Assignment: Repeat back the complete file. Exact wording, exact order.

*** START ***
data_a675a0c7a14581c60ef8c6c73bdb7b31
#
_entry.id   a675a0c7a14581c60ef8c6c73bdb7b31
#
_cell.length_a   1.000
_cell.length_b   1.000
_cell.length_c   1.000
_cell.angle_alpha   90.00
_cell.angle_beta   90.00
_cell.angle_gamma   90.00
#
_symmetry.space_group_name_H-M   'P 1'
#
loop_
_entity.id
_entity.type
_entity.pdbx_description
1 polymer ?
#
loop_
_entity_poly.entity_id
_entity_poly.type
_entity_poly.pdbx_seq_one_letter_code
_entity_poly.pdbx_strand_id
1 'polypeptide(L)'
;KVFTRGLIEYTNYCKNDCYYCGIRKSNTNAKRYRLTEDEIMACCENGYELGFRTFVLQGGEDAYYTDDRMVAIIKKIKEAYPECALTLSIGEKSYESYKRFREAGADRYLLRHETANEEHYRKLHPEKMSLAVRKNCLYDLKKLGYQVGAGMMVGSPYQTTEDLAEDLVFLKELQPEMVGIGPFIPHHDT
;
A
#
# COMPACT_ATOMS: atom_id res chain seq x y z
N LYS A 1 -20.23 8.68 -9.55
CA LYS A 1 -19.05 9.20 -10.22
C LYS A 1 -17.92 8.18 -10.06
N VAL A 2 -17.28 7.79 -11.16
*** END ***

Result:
data_a675a0c7a14581c60ef8c6c73bdb7b31
#
_entry.id   a675a0c7a14581c60ef8c6c73bdb7b31
#
_cell.length_a   1.000
_cell.length_b   1.000
_cell.length_c   1.000
_cell.angle_alpha   90.00
_cell.angle_beta   90.00
_cell.angle_gamma   90.00
#
_symmetry.space_group_name_H-M   'P 1'
#
loop_
_entity.id
_entity.type
_entity.pdbx_description
1 polymer ?
#
loop_
_entity_poly.entity_id
_entity_poly.type
_entity_poly.pdbx_seq_one_letter_code
_entity_poly.pdbx_strand_id
1 'polypeptide(L)'
;KVFTRGLIEYTNYCKNDCYYCGIRKSNTNAKRYRLTEDEIMACCENGYELGFRTFVLQGGEDAYYTDDRMVAIIKKIKEAYPECALTLSIGEKSYESYKRFREAGADRYLLRHETANEEHYRKLHPEKMSLAVRKNCLYDLKKLGYQVGAGMMVGSPYQTTEDLAEDLVFLKELQPEMVGIGPFIPHHDT
;
A
#
# COMPACT_ATOMS: atom_id res chain seq x y z
N LYS A 1 -20.23 8.68 -9.55
CA LYS A 1 -19.05 9.20 -10.22
C LYS A 1 -17.92 8.18 -10.06
N VAL A 2 -17.28 7.79 -11.16